hot air balloon on ground rainbow colours

Her Day Approaches!

I’m inflating that balloon again! The ebook version of She Who Comes Forth launches on Wednesday, November 7th. That means there are only three more days to pre-order at the special price of $2.99.

Recently turned 21, France Leighton travels to Luxor, Egypt, taking with her two legacies—an antique cello and an emerald ring. Instead of the archaeological adventure she expects, she gets a lecherous dig director, hidden agendas, a risky balloon ride, and an enigmatic nuclear physicist. In the mysteries of the ancient tombs, France realizes she and her gifts may imperil the world—or save it.

AMAZON:  US  UK  CA  AU

B&N  KOBO  APPLE

SMASHWORDS

Here is a tiny taste…

1

The Chapter of Experiencing Departure and Disappointment

 

Luxor, Egypt, September 27th, 1962

My hair flopped into my eyes—again. I tried to blow it out of the way, but that never works. I pushed it behind my ear for the hundredth time that day, my dirty hand adding to the accumulated grime on my face. Sighing, I turned back to the pile of rocks in front of me. Check for inscriptions. Check for chisel marks. Attempt to discern shape. Sort and classify.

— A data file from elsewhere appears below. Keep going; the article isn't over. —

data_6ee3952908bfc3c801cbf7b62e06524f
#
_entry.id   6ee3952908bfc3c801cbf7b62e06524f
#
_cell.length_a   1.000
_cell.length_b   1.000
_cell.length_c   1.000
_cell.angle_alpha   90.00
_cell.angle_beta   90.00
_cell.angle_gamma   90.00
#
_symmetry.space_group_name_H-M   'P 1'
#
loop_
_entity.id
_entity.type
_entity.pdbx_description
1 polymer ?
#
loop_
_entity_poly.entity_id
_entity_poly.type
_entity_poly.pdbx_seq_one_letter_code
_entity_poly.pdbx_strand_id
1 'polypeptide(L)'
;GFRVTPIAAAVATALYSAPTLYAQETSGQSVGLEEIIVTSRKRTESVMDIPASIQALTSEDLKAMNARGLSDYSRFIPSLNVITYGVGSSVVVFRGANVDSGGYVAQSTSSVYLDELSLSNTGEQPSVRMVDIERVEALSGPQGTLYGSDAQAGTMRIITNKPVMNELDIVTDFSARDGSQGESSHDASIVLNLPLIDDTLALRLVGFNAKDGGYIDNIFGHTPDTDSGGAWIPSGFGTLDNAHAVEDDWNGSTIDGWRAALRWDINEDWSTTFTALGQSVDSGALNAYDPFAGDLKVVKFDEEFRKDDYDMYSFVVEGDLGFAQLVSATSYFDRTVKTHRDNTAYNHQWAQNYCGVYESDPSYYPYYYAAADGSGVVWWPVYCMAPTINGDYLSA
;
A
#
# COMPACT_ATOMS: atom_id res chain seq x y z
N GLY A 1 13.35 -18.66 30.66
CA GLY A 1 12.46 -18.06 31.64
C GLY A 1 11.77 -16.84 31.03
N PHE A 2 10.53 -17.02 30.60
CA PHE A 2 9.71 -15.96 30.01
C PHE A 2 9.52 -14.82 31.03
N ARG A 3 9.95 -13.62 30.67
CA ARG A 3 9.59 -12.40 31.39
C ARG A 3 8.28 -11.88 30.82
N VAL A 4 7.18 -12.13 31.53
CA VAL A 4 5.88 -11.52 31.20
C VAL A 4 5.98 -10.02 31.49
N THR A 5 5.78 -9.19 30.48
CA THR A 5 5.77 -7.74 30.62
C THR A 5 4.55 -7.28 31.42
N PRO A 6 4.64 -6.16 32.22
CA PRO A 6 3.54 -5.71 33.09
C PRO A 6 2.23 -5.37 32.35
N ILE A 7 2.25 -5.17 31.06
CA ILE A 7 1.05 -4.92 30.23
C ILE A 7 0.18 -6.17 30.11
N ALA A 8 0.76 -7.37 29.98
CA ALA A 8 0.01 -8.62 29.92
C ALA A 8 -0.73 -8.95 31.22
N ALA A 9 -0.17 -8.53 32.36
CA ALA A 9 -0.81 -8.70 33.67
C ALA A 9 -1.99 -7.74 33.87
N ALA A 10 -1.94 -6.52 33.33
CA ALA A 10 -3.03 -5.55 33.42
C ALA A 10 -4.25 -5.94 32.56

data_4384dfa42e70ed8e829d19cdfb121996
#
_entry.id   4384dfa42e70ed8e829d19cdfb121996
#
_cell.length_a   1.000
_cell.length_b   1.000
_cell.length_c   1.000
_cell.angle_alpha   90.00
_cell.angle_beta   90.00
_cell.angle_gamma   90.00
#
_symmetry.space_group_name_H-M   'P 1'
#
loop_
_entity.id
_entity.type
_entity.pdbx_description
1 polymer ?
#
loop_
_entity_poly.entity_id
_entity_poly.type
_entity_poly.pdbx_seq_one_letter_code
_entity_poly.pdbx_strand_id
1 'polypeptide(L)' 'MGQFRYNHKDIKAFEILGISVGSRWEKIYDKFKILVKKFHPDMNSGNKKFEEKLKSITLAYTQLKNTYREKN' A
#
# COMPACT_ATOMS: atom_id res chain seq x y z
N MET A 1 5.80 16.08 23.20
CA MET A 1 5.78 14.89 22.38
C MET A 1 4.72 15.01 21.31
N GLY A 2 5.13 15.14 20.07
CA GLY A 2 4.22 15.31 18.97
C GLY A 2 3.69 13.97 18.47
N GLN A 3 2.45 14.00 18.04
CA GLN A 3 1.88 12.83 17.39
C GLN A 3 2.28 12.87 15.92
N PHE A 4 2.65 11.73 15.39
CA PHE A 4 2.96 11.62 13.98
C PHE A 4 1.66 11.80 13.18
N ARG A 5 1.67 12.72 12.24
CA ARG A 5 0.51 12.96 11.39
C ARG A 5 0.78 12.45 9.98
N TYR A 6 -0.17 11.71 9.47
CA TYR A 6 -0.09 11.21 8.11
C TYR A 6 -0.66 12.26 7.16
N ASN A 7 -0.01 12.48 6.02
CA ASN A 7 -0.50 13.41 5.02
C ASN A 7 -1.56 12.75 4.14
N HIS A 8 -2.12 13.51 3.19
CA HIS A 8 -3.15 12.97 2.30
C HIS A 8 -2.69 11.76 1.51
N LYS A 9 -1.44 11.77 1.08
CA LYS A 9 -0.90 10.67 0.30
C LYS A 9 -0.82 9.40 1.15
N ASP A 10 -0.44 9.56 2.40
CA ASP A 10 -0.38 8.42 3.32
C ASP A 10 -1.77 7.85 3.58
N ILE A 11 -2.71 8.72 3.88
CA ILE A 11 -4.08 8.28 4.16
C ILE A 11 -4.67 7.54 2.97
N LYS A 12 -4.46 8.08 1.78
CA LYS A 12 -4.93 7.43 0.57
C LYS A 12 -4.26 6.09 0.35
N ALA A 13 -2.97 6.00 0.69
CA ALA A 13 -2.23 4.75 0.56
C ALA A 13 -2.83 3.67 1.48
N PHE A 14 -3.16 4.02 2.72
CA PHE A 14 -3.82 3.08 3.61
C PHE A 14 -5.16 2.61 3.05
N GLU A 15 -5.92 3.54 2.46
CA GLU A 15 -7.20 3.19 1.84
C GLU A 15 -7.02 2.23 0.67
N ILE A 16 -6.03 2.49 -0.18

The clink of tools on stone and the murmur of voices blurred into a distant hum, joined by the drowsy buzz of flies. Even in the shade of the tarp stretched over the sorting area, it was hot and getting hotter.

“Hello, Miss America!” The Grinner arrived with another basket of rocks. His thin body jiggled under his grey galabeya and his eyes squinted under his faded blue turban. “It is beautiful day! Very happy to see you!” He was smiling so hard I thought his face would split and the top of his head would fall off, turban and all.

“Hello,” I said. I couldn’t remember his name. Ali? Omar? I couldn’t keep them straight. To me, this one was “the Grinner,” and I couldn’t call him that to his face.

“Please put that here.” I pointed to a spot next to the basket I was working on. “Thank you. Very much.” I turned back to my current rock, hoping he would take the hint and leave.

“His name’s Mustafa,” Hank said from behind me. “It’s no hardship to remember the workers’ names, France. Just like I remember yours. They appreciate it.”

Great. Another mini-lecture from Hashish Hank. I squinted up at him, brushing the hair out of my eyes yet again. “But my name isn’t ‘Miss America.'”